The report also unveiled spectacular acts of terrorism plotted by Saddam’s regime. One detainee revealed that the regime planned to use an unmanned aerial vehicle packed with C4 to assassinate Israeli Prime Minister Ariel Sharon at the Western Wall. Such vehicles were indeed being secretly produced and test flown. A regional war could have resulted if this plot went through.
Another member of Iraqi intelligence said that Iraqi intelligence “had a plan to produce and weaponize nitrogen mustard in rifle grenades and a plan to bottle sarin and sulfur mustard in perfume sprayer and medicine bottles which they would ship to the United States and Europe.” Notably, in 1998, the U.K. went on high alert after receiving credible intelligence that Iraq was planning to smuggle biological weapons into the country in the manner described by the detainee. He said it ultimately did not happen because of difficulties in acquiring the types of ingredients necessary to carry out the plan.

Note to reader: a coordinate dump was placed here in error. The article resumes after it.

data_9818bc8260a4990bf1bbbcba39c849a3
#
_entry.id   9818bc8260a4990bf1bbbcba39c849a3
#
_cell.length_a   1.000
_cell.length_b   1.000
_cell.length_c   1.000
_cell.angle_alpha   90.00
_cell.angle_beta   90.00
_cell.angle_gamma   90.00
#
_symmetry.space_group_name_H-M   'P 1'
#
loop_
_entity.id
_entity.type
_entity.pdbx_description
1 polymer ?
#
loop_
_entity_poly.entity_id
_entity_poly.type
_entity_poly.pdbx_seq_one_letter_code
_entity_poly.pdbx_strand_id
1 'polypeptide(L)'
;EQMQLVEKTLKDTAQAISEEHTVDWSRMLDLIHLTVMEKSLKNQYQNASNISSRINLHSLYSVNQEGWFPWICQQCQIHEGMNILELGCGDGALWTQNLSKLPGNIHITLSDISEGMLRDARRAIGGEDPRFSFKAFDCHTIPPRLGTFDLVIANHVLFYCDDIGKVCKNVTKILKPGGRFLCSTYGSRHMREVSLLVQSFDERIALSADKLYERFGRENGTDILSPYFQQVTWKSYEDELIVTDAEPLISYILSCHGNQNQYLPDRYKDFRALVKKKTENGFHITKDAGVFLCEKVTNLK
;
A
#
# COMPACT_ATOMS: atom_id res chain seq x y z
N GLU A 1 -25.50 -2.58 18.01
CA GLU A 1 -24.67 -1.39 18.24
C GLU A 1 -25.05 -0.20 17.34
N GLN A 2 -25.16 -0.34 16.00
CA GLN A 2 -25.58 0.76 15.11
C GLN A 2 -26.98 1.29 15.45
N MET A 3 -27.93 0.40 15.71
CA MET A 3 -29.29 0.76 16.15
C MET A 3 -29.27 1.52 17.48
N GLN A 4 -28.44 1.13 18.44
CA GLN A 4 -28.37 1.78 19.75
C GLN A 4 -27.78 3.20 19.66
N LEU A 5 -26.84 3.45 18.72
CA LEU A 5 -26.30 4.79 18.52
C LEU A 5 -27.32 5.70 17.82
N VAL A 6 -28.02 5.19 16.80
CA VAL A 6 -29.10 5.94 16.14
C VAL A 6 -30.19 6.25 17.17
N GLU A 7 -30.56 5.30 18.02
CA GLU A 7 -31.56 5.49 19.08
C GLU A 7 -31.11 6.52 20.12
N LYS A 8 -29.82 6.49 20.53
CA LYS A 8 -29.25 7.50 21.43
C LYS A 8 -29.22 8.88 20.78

Other Iraqi documents expose the Saddam regime’s relationship with terrorism. It was holding meetings with members of Ayman al-Zawahiri’s Egyptian Islamic Jihad as far back as 1990, when the two parties “agreed on a plan to move against the Egyptian government.” Another intelligence file from 1992 listed Osama Bin Laden as one of the “collaborators” that was “in good relationship with our section in Syria.” Others show that Iraq was seeking to recruit jihadists who fought in Afghanistan to attack the U.S. military in Somalia, raising questions about a possible Iraqi role in the ambush at Mogadishu.